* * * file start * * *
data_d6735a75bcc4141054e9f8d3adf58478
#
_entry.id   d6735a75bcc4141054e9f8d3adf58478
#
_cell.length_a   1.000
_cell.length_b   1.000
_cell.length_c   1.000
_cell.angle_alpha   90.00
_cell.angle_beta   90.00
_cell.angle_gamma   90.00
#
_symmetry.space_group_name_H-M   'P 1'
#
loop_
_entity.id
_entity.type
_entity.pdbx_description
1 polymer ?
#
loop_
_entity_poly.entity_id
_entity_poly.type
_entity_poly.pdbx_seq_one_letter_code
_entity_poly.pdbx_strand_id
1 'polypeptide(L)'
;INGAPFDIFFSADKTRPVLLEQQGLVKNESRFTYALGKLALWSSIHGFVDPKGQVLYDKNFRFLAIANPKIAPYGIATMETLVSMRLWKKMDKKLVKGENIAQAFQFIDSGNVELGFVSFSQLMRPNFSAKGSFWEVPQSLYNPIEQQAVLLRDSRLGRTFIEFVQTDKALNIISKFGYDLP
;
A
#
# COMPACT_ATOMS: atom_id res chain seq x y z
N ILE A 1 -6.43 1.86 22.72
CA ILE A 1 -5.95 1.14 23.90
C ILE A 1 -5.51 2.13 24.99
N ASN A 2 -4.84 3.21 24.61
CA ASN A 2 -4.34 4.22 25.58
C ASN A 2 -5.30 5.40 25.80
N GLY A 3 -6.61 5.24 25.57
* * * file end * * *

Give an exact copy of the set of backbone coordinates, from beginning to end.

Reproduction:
data_d6735a75bcc4141054e9f8d3adf58478
#
_entry.id   d6735a75bcc4141054e9f8d3adf58478
#
_cell.length_a   1.000
_cell.length_b   1.000
_cell.length_c   1.000
_cell.angle_alpha   90.00
_cell.angle_beta   90.00
_cell.angle_gamma   90.00
#
_symmetry.space_group_name_H-M   'P 1'
#
loop_
_entity.id
_entity.type
_entity.pdbx_description
1 polymer ?
#
loop_
_entity_poly.entity_id
_entity_poly.type
_entity_poly.pdbx_seq_one_letter_code
_entity_poly.pdbx_strand_id
1 'polypeptide(L)'
;INGAPFDIFFSADKTRPVLLEQQGLVKNESRFTYALGKLALWSSIHGFVDPKGQVLYDKNFRFLAIANPKIAPYGIATMETLVSMRLWKKMDKKLVKGENIAQAFQFIDSGNVELGFVSFSQLMRPNFSAKGSFWEVPQSLYNPIEQQAVLLRDSRLGRTFIEFVQTDKALNIISKFGYDLP
;
A
#
# COMPACT_ATOMS: atom_id res chain seq x y z
N ILE A 1 -6.43 1.86 22.72
CA ILE A 1 -5.95 1.14 23.90
C ILE A 1 -5.51 2.13 24.99
N ASN A 2 -4.84 3.21 24.61
CA ASN A 2 -4.34 4.22 25.58
C ASN A 2 -5.30 5.40 25.80
N GLY A 3 -6.61 5.24 25.57